Technical Workshops will be held on Friday July 7, to provide a high technical content during the week of the ICOLD Annual Meeting. Three parallel sessions will be held. The Workshops will be presented by Czech, Regional and International experts and adequate provision will be made for discussion by the attendees.
The purpose of this workshop is to provide an opportunity to hear first-hand from country representatives regarding dam safety risk analysis practices and risk approaches currently being used in their country. An overview of these international practices would provide attendees an opportunity to hear from each country representative about their risk practices and evaluate which approaches might work best for their situation.
There are over 20 000 small reservoirs in Czech Republic and the workshop aims at sharing local experience with design and management of these structures in context of advanced technologies of 21st century.
TW3 – Climate Change and Resilience
The World Bank has commissioned a study to develop a set of resilience guidelines for climate change and natural disasters in the hydropower & dams sector. The purpose of these guidelines is to provide practical and workable ‘international best practice’ guidance for incorporating climate and disaster risk management into hydropower project appraisal, design, construction and operation. The World Bank is partnering with ICOLD to host this workshop to present preliminary findings of the study and to discuss the issues of climate change and resilience in the hydropower and dams sectors.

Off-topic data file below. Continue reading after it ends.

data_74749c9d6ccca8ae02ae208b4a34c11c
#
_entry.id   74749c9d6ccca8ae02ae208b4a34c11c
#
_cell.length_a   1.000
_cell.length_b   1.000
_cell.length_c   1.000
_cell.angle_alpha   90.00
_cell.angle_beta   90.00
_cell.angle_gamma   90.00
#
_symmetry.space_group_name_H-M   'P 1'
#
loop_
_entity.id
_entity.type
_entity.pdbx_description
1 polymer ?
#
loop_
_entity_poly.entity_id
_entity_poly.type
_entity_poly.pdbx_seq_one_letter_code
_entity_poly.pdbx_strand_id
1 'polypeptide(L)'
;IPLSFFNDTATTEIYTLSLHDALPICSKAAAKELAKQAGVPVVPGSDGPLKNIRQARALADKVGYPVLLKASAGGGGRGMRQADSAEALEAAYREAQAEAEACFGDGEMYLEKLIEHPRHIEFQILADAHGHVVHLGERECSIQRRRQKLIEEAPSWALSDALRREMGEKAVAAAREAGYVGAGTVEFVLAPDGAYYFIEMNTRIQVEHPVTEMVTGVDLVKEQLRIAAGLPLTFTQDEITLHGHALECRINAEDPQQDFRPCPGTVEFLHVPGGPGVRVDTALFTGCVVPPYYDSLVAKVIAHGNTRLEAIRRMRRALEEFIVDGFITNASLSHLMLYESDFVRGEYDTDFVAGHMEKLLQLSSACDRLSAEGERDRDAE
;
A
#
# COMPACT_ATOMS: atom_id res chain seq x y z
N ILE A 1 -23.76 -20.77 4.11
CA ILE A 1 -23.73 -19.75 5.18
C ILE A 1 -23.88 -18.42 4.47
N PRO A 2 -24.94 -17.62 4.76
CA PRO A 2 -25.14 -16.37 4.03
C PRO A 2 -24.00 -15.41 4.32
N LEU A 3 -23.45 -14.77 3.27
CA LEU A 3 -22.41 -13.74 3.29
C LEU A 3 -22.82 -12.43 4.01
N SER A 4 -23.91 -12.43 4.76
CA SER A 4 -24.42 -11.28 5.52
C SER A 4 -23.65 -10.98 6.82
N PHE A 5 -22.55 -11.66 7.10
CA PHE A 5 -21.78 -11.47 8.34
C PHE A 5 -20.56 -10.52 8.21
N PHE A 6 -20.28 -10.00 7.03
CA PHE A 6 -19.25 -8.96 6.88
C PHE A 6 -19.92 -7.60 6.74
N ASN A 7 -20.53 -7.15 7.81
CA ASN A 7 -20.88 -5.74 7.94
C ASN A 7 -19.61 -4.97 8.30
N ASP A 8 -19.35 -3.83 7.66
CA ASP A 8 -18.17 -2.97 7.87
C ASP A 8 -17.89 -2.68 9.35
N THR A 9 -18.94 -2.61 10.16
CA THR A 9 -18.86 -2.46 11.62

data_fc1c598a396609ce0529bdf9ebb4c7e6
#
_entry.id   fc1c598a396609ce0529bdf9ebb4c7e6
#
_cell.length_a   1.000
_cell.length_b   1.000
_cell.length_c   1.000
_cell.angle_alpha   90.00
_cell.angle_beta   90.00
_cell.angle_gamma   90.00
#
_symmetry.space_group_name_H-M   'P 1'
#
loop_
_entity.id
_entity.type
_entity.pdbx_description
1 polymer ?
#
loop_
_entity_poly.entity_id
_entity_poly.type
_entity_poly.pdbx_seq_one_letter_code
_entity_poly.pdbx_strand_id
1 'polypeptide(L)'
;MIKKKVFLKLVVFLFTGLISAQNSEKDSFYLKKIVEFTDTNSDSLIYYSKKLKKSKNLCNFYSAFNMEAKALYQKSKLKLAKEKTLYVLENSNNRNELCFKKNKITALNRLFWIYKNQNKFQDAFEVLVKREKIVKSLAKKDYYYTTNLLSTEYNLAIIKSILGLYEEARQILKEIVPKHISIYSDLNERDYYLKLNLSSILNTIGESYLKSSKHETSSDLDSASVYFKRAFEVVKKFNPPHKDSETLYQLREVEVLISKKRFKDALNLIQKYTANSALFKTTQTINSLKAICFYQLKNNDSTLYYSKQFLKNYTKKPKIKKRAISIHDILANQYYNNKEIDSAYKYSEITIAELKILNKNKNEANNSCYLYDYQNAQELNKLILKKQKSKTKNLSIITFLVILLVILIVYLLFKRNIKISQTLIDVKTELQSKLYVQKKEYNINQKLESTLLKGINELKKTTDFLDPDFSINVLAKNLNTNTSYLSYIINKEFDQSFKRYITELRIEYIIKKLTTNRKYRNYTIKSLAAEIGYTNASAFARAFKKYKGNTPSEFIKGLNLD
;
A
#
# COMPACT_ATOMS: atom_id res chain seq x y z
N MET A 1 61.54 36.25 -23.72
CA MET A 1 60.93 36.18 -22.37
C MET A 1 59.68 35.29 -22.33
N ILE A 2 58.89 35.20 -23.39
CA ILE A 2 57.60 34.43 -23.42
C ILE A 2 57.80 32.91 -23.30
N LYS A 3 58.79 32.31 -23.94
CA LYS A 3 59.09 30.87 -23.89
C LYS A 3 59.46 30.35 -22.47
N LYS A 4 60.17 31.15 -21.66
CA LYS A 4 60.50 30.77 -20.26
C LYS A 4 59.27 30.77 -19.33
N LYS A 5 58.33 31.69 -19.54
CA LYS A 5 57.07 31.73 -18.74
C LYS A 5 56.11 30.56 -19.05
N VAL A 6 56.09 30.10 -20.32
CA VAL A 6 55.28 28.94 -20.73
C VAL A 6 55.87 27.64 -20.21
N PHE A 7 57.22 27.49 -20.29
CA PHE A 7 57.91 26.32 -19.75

Internal erosion is one of the most common causes of failures of water retaining embankment hydraulic structures like dams, levees, etc. The aim of the workshop is to share knowledge and latest findings in the field and also to develop a link between ICOLD community and professionals integrated within the European Working Group on Internal Erosion in Dams and their Foundations.
The workshop focuses on practical examples of recent projects while addressing the important issue of limits and roles of both numerical and physical modelling in modern design and operation of hydraulic structures.
The Committee will present draft documents focusing on “Development of a dam safety regulatory framework” and “Development of generic dam safety guidelines”. Both documents aim at providing assistance and guidance for developing legal and regulatory frameworks for dam safety. Secondly, the presentation on the Global Comparative Assessment of the Legal and Institutional Frameworks for Dam Safety Management being carried out by the World Bank with support from the University of South Australia. The Study is based on an assessment of the legal, regulatory and institutional arrangements from 51 country case studies representing a broader, diverse set of countries with varying economic, political and cultural circumstances with recommendations for dam safety programs.